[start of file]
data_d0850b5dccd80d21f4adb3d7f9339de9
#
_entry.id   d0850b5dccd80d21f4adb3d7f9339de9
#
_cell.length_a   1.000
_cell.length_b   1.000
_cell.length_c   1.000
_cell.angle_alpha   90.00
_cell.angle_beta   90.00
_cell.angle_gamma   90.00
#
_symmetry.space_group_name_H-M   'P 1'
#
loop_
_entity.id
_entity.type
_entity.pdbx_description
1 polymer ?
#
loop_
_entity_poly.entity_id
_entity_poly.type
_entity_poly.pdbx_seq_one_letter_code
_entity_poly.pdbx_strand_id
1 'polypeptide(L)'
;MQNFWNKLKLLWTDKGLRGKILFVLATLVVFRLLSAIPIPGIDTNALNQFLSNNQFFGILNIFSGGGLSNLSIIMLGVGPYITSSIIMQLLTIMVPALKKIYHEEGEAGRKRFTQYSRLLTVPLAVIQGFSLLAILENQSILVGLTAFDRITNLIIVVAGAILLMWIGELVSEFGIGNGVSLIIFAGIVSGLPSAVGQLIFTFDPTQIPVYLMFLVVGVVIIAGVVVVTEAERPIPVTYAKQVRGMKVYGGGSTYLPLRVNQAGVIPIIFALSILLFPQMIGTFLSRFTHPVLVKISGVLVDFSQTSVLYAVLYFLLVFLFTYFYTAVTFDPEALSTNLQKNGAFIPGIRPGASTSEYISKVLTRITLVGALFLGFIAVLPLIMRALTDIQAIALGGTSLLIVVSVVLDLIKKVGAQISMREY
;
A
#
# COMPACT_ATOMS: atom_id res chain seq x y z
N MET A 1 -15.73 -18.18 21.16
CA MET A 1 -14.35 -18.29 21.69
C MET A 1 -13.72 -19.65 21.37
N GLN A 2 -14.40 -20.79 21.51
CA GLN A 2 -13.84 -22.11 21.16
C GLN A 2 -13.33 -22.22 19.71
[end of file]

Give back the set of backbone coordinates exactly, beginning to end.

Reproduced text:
data_d0850b5dccd80d21f4adb3d7f9339de9
#
_entry.id   d0850b5dccd80d21f4adb3d7f9339de9
#
_cell.length_a   1.000
_cell.length_b   1.000
_cell.length_c   1.000
_cell.angle_alpha   90.00
_cell.angle_beta   90.00
_cell.angle_gamma   90.00
#
_symmetry.space_group_name_H-M   'P 1'
#
loop_
_entity.id
_entity.type
_entity.pdbx_description
1 polymer ?
#
loop_
_entity_poly.entity_id
_entity_poly.type
_entity_poly.pdbx_seq_one_letter_code
_entity_poly.pdbx_strand_id
1 'polypeptide(L)'
;MQNFWNKLKLLWTDKGLRGKILFVLATLVVFRLLSAIPIPGIDTNALNQFLSNNQFFGILNIFSGGGLSNLSIIMLGVGPYITSSIIMQLLTIMVPALKKIYHEEGEAGRKRFTQYSRLLTVPLAVIQGFSLLAILENQSILVGLTAFDRITNLIIVVAGAILLMWIGELVSEFGIGNGVSLIIFAGIVSGLPSAVGQLIFTFDPTQIPVYLMFLVVGVVIIAGVVVVTEAERPIPVTYAKQVRGMKVYGGGSTYLPLRVNQAGVIPIIFALSILLFPQMIGTFLSRFTHPVLVKISGVLVDFSQTSVLYAVLYFLLVFLFTYFYTAVTFDPEALSTNLQKNGAFIPGIRPGASTSEYISKVLTRITLVGALFLGFIAVLPLIMRALTDIQAIALGGTSLLIVVSVVLDLIKKVGAQISMREY
;
A
#
# COMPACT_ATOMS: atom_id res chain seq x y z
N MET A 1 -15.73 -18.18 21.16
CA MET A 1 -14.35 -18.29 21.69
C MET A 1 -13.72 -19.65 21.37
N GLN A 2 -14.40 -20.79 21.51
CA GLN A 2 -13.84 -22.11 21.16
C GLN A 2 -13.33 -22.22 19.71